Expert reveals the perfect time to quit your job

A composite image of a woman holding a box as she quits her job and a post-it note saying 'i quit' on a keyboard.

Aussies have been warned against job-hop­ping too often. (Source: Get­ty)

Stay­ing in your job with the same for 20 years is not some­thing that is applaud­ed like it used to be, and the ‘great res­ig­na­tion’ saw job-hop­ping hit hyper-speed.

But how often should you switch , and when is the right time to make the move?

In Aus­tralia, the aver­age stay in a job is three years and four months, accord­ing to 2020 data from the Depart­ment of Edu­ca­tion.

How­ev­er, this varies sig­nif­i­cant­ly across age groups. For those under 25 years of age, it’s one year and eight months. For those over 45, it’s six years and eight months.

How to successfully job hop: Give it at least a year

“A good net­work is impor­tant. A strong resume is essen­tial,” chief mar­ket­ing offi­cer Rolf Bax said.

“You can nev­er over­state the impor­tance of rec­om­men­da­tions and refer­rals, but your resume is what will get you into the inter­view room and, most like­ly, into that next great job.”

job-hop­ping might be much more accept­able these days, there are some rules you should abide by.

For exam­ple, job-hop­ping with­in a month would raise a lot of ques­tions, and tak­ing of your for­mer into a new job inter­view would like­ly not to serve you well, Bax said.

“If you do decide to your job with­in six months, don’t repeat it. Employ­ers and head­hunters will be on alert,” Bax said.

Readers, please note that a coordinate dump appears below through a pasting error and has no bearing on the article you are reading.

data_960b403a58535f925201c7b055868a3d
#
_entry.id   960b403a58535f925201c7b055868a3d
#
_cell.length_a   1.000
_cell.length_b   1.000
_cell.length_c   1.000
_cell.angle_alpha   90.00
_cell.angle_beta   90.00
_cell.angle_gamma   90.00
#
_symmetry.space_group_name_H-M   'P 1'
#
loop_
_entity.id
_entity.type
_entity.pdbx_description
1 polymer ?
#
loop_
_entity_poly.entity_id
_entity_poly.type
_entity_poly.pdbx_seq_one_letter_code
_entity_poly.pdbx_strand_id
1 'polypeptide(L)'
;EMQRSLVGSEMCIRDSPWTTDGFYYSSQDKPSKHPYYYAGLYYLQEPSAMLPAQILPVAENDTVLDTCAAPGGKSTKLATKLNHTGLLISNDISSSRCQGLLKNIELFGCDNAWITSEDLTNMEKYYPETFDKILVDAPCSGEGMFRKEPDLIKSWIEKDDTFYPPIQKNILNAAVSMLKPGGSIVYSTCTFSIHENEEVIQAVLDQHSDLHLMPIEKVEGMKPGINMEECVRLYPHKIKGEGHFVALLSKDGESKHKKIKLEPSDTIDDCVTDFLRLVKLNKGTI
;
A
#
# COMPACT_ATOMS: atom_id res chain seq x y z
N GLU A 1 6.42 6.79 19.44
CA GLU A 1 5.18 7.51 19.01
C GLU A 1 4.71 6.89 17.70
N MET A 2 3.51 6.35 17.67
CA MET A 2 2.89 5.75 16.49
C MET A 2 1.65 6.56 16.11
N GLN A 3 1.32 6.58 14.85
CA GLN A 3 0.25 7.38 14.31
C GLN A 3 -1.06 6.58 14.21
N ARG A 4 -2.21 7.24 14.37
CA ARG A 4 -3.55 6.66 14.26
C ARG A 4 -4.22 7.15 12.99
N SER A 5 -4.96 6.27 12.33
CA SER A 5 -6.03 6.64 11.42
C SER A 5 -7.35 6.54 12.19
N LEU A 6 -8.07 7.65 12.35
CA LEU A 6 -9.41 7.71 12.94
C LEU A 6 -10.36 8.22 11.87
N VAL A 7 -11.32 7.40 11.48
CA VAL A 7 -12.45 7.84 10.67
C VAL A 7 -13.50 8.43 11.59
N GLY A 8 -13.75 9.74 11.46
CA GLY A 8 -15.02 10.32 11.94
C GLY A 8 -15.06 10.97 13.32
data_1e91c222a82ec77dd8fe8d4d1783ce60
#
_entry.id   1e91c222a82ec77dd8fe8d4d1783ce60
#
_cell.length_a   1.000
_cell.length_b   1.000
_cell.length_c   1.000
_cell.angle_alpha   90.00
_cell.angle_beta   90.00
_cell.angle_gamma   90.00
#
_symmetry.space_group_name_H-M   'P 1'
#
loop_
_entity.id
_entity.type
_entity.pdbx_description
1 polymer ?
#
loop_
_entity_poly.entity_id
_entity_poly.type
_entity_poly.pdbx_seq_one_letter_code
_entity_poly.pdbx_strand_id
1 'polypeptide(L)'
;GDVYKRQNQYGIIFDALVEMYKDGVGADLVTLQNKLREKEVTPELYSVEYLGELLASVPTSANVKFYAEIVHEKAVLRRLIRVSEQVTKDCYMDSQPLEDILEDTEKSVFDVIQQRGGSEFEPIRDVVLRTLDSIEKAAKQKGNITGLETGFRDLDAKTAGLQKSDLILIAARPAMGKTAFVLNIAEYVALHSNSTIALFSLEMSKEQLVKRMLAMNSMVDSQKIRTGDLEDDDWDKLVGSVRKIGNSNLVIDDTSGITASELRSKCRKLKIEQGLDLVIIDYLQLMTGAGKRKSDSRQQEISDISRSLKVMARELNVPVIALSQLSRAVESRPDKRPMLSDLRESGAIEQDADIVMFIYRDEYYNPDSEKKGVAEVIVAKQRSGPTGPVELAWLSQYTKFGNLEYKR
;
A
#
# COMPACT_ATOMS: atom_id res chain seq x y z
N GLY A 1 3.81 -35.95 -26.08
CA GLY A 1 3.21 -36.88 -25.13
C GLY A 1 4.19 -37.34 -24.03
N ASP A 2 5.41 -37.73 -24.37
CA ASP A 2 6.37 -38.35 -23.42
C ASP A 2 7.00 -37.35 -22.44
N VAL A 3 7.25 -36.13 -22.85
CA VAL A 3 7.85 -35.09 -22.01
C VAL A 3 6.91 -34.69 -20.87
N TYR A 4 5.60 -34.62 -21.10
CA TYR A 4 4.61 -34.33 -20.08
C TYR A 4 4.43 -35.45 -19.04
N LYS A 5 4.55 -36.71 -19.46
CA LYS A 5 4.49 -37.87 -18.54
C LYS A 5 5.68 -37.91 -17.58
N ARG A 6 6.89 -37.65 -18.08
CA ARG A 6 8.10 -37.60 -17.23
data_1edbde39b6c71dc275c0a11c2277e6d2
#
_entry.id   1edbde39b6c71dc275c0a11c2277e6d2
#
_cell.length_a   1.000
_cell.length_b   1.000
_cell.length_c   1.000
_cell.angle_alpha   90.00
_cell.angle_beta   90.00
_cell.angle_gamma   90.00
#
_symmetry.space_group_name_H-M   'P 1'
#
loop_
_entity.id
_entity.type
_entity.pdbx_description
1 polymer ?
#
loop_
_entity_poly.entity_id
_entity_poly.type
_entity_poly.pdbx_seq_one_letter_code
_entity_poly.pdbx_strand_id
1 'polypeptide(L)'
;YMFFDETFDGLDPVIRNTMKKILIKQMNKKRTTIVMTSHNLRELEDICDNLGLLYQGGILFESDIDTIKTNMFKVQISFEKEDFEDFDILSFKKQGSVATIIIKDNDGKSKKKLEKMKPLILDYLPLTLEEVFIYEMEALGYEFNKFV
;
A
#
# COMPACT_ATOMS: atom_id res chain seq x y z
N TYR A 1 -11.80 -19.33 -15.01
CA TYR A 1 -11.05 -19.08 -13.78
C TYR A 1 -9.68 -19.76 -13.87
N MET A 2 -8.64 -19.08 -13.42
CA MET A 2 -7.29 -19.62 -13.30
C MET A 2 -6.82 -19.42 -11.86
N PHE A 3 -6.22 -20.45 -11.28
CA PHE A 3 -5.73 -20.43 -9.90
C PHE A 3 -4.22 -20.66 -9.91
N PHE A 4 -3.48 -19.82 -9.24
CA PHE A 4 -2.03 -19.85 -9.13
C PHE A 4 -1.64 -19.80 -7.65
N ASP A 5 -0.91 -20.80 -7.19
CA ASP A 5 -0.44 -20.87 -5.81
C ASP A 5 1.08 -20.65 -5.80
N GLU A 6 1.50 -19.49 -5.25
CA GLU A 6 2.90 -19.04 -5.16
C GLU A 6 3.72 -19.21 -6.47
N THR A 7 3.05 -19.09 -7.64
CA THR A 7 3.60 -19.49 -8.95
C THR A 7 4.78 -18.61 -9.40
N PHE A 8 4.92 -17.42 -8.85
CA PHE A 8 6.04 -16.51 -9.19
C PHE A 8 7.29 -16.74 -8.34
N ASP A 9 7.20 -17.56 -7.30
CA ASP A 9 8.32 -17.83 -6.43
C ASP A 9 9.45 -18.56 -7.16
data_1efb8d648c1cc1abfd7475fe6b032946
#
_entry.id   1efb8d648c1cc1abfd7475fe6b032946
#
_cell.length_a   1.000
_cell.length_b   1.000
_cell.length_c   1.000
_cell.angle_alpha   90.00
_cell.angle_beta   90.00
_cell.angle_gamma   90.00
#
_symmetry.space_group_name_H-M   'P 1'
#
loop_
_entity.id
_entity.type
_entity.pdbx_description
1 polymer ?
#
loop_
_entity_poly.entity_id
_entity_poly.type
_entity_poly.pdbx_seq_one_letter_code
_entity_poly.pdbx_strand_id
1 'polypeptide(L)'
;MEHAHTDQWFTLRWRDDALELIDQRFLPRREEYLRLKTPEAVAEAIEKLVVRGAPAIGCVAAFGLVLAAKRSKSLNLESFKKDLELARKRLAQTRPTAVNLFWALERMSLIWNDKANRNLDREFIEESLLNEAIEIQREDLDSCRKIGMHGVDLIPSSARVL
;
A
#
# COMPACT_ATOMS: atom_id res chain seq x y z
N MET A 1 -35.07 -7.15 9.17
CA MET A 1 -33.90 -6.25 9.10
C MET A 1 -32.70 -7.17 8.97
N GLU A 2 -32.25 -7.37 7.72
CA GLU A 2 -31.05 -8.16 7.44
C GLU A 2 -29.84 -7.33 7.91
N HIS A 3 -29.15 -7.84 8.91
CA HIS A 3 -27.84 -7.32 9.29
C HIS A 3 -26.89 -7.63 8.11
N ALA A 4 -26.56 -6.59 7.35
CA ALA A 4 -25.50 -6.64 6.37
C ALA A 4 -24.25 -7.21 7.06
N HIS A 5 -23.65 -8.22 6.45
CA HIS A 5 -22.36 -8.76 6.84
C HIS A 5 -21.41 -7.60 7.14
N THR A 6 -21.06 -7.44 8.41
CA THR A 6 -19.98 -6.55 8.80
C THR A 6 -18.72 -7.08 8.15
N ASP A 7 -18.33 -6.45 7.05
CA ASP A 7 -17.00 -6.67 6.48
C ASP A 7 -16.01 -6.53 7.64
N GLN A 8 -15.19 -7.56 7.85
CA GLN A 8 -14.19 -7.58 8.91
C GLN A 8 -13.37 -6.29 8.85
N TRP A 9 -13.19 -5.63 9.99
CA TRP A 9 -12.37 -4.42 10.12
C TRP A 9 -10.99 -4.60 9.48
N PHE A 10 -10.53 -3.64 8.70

“If you do have a short-term his­to­ry, try to stay put for at least one year or have some com­pelling – and pos­i­tive – rea­sons ready to share in .”

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How can job-hopping benefit you?

Most hop­pers want more mon­ey. Mov­ing to a job offer­ing a high­er salary, bet­ter ben­e­fits and even equi­ty can be far eas­i­er than ask­ing for any or all of these in your cur­rent job.

The sec­ond ben­e­fit is career advance­ment, Bax said was lack­ing with­in com­pa­nies at present.

The is to gain more flex­i­ble work­ing con­di­tions. Some com­pa­nies are fine with remote work­ing, oth­ers are not. Some will make allowances for things like babies, med­ical and/or men­tal health needs and fur­ther study. Oth­ers are less gen­er­ous.

The fourth is to find a com­pa­ny with a cul­ture that helps you to thrive. But Bax warned this was the trick­i­est one to assess before you signed on the dot­ted line.

“Do your home­work before you accept any job offer. Ask ques­tions, even if they’re dif­fi­cult,”

Bax said.

“Be real­is­tic about your skills and abil­i­ties. Your ego can’t help but be seduced by being offered a huge jump up the lad­der. But can you do the job? Will your work­ing life become a night­mare with you feel­ing over­whelmed or unable to cope?

“Last­ly, nev­er lose sight of what you real­ly want. More mon­ey in a job that demands 15-hour work days? A job or an organ­i­sa­tion the same as the ones you’ve been leav­ing?”

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